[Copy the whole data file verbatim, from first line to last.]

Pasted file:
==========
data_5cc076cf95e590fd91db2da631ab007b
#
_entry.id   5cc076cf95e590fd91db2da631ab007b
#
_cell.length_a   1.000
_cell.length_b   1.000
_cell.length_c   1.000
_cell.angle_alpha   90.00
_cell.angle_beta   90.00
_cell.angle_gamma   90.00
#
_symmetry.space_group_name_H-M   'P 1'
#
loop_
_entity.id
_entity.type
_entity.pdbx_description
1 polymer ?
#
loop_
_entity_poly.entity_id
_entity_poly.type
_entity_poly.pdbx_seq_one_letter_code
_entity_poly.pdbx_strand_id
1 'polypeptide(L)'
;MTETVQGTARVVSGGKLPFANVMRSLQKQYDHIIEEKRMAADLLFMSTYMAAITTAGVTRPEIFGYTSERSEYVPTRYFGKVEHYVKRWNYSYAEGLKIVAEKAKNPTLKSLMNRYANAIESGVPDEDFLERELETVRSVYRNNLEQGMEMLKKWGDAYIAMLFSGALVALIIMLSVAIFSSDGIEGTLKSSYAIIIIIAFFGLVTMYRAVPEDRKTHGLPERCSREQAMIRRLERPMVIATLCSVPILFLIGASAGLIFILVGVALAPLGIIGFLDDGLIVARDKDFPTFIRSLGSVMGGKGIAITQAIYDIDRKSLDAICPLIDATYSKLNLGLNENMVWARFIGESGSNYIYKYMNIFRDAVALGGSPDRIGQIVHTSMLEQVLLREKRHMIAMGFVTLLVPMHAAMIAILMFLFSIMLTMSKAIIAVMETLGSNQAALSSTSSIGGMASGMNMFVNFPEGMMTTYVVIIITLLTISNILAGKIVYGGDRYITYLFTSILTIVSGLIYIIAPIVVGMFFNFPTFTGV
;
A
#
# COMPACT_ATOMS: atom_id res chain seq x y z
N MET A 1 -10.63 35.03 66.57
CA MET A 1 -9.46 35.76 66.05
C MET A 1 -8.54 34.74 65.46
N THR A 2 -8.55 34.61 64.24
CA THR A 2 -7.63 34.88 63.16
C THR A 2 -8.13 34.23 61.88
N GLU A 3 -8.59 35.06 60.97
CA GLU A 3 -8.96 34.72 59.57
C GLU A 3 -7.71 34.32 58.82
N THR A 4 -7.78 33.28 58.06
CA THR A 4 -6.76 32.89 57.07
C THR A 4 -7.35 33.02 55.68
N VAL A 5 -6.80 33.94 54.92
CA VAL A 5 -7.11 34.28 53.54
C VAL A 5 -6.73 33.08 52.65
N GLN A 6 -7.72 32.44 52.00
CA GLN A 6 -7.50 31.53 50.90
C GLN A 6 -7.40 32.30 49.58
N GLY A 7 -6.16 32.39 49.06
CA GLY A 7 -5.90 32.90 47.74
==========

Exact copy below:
data_5cc076cf95e590fd91db2da631ab007b
#
_entry.id   5cc076cf95e590fd91db2da631ab007b
#
_cell.length_a   1.000
_cell.length_b   1.000
_cell.length_c   1.000
_cell.angle_alpha   90.00
_cell.angle_beta   90.00
_cell.angle_gamma   90.00
#
_symmetry.space_group_name_H-M   'P 1'
#
loop_
_entity.id
_entity.type
_entity.pdbx_description
1 polymer ?
#
loop_
_entity_poly.entity_id
_entity_poly.type
_entity_poly.pdbx_seq_one_letter_code
_entity_poly.pdbx_strand_id
1 'polypeptide(L)'
;MTETVQGTARVVSGGKLPFANVMRSLQKQYDHIIEEKRMAADLLFMSTYMAAITTAGVTRPEIFGYTSERSEYVPTRYFGKVEHYVKRWNYSYAEGLKIVAEKAKNPTLKSLMNRYANAIESGVPDEDFLERELETVRSVYRNNLEQGMEMLKKWGDAYIAMLFSGALVALIIMLSVAIFSSDGIEGTLKSSYAIIIIIAFFGLVTMYRAVPEDRKTHGLPERCSREQAMIRRLERPMVIATLCSVPILFLIGASAGLIFILVGVALAPLGIIGFLDDGLIVARDKDFPTFIRSLGSVMGGKGIAITQAIYDIDRKSLDAICPLIDATYSKLNLGLNENMVWARFIGESGSNYIYKYMNIFRDAVALGGSPDRIGQIVHTSMLEQVLLREKRHMIAMGFVTLLVPMHAAMIAILMFLFSIMLTMSKAIIAVMETLGSNQAALSSTSSIGGMASGMNMFVNFPEGMMTTYVVIIITLLTISNILAGKIVYGGDRYITYLFTSILTIVSGLIYIIAPIVVGMFFNFPTFTGV
;
A
#
# COMPACT_ATOMS: atom_id res chain seq x y z
N MET A 1 -10.63 35.03 66.57
CA MET A 1 -9.46 35.76 66.05
C MET A 1 -8.54 34.74 65.46
N THR A 2 -8.55 34.61 64.24
CA THR A 2 -7.63 34.88 63.16
C THR A 2 -8.13 34.23 61.88
N GLU A 3 -8.59 35.06 60.97
CA GLU A 3 -8.96 34.72 59.57
C GLU A 3 -7.71 34.32 58.82
N THR A 4 -7.78 33.28 58.06
CA THR A 4 -6.76 32.89 57.07
C THR A 4 -7.35 33.02 55.68
N VAL A 5 -6.80 33.94 54.92
CA VAL A 5 -7.11 34.28 53.54
C VAL A 5 -6.73 33.08 52.65
N GLN A 6 -7.72 32.44 52.00
CA GLN A 6 -7.50 31.53 50.90
C GLN A 6 -7.40 32.30 49.58
N GLY A 7 -6.16 32.39 49.06
CA GLY A 7 -5.90 32.90 47.74